Security, Trade and the Economy

Do High Hostilities Mean Low Oil Prices

The intensifying rivalry between Iran and Saudi Arabia, the two dominant powers of the Middle East, has taken the level of sectarian division and polarization to new heights in a region that has long been marred by instability. Iran and Saudi Arabia are effectively engaged in proxy wars in Syria and Yemen, and the recent break in diplomatic relations between the two over the Saudi execution of a Shi’ite cleric has only escalated tensions between the two. However, the recent agreement to lift Western sanctions on Iran has brought forth the idea of Iran as an emerging market, and the potential for an economic contest between the two.

One of the most apparent effects of Iran’s potentially increasing its activity in global markets is the effect on oil supplies and thus prices. The Iranian government has shown its intent to regain some of its lost share of sales in crude oil by announcing immediate boosts in oil production of 500, 000 barrels/day with further plans of increasing its production by another 500, 000 barrels/day later this year. As a result of the economic sanctions imposed by the West, Iranian oil exports were reduced from 2.3 million barrels/day at its peak in 2007 to a low of 1 million barrels/day. With the Iranian economy open to Western investments, industry analysts estimate a potential of USD$ 100 billion being spent on restructuring Iran’s ailing oil and gas infrastructure, creating the potential for higher levels of future oil production. Yet, the reintroduction of Iran as a major oil exporter will have a negative impact on prices with the International Monetary Fund (IMF) saying that prices will go down 5 to 10% in the medium term.

This is in the face of Saudi Arabian insistence on maintaining high levels of oil production despite the other member states of the Organization of Petroleum Exporting Countries’ (OPEC) attempts to reduce oil reserves in order to spur increases in oil prices. Saudi Arabia currently produces around 10 million barrels/day in an attempt to outlast and undercut non-OPEC oil exporters to reduce their share in oil exports as American shale-oil production shows steady increases. The country’s sizeable currency reserves have helped it weather the economic downturn. Nonetheless, the Saudi foreign exchange reserves dropped by nearly USD $ 100 billion between 2014 and 2015. The collapse in oil prices also increased the Saudi fiscal deficit to 15% of GDP by the end of last year.

Although driving out oil producing competitors and maintaining its dominance in oil exports is in the long term interests of the country, Saudi Arabia is putting pressure on its oil dependent economy in the short term. Oil prices near USD $ 30/barrel could potentially put the Saudi economy in a more vulnerable position compared to the Iran’s, considering the country’s dependence on the petroleum sector for providing 45% of it’s GDP and 80% of its budget revenues.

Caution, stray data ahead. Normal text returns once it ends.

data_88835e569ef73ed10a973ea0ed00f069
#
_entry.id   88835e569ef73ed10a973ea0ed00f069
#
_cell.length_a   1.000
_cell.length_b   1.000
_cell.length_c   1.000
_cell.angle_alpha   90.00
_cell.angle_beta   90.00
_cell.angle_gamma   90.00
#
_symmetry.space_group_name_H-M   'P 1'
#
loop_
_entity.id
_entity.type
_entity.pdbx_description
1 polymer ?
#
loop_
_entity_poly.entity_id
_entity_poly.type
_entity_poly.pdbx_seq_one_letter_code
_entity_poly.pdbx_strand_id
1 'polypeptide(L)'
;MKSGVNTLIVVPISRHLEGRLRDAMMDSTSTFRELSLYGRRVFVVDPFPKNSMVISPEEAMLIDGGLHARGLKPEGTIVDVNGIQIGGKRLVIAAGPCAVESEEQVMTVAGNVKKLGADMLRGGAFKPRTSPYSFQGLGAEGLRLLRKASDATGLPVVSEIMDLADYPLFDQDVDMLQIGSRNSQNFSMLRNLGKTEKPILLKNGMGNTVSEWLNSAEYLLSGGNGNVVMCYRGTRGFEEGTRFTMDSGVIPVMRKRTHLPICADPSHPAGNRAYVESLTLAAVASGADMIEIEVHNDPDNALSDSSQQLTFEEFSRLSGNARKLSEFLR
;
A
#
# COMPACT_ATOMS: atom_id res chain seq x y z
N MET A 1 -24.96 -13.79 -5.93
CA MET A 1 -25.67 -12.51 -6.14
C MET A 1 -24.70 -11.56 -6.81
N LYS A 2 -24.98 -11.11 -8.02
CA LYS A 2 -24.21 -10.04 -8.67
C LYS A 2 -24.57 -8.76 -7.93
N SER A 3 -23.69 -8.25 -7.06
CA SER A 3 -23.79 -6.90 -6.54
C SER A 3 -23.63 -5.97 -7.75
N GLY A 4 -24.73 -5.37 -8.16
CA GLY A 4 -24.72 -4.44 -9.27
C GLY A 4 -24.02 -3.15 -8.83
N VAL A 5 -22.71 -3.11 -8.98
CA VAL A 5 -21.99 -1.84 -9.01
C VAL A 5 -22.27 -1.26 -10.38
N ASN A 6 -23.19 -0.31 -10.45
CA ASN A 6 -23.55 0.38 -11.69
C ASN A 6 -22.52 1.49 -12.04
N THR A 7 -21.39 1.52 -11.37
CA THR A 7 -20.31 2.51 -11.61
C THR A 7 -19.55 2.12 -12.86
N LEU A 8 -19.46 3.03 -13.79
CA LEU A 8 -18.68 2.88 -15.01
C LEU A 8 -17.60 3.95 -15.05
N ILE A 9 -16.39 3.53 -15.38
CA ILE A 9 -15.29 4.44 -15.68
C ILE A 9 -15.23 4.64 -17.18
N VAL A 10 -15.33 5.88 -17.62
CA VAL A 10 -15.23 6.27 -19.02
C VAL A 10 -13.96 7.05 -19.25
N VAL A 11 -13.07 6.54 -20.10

Due to lower commodities prices and lagging demand from emerging markets, investment in new oil extraction projects have been reduced by nearly USD $ 380 billion worldwide, prompting Deputy Crown Prince Mohammed bin Salman to lobby American firms to invest more in Saudi Arabia as Iran increases investment incentives. The Saudi economy is also less diversified, self-sufficient and relatively closed off to foreign investment with tight government control over key economic sectors. Aware of this, the Saudi government is promoting diversification in sectors such as telecommunications and petrochemicals though the range of sectors is still limited.

Lower oil prices will have less impact on Iran which emerging from years of isolation, will be able to recommence exporting larger volumes of oil exports and increase oil generated revenue by USD $ 10 billion by the end of the year. The absence of overarching sanctions on Iranian exports, banking and insurance is expected to bring a boom in trade and investment levels with trade costs predicted to go down 15% and Iranian GDP growth estimated to increase by 5% this year as a result. Iran also has sizeable agriculture and automotive manufacturing industries which may supplement its economic growth.

Removal of sanctions does not, however, necessarily mean that investment will flood in at once as there is still reluctance amongst banks to invest due to concerns over credit which may stall new business ventures by Western companies in Iran. In anticipation of this, the Iranian government is considering implementing reforms to investment laws that could give 100% tax breaks to foreign investors, greater protection over investments in the case that laws change and the right to send revenue abroad.

As long as the diplomatic ties between Iran and Saudi Arabia remain icy, there exists a real possibility for an economic standoff between the two that may make its way into arena of international relations. Both Iran and Saudi Arabia should be wary of allowing strong handed politics to dominate their policy decisions if both political and economic progress are desired.

Michael Kang
Michael Kang is currently in his fourth year at the University of Toronto and is also a Research Analyst Intern at the NATO Association of Canada. He is pursuing a double major in both International Affairs as and Economics. With strong interests in the fields of foreign policy, security policy and economics, he has been involved in such activities as being an article contributor for a student news website called Affairs Today and was a finalist in the Rotman Financial Risk Management case competition. Michael intends to pursue his interests in economic and foreign policy by hopefully becoming involved in policy making with the Canadian government or an NGO. In his personal time he enjoys studying the French language and culture and is also an avid soccer fan.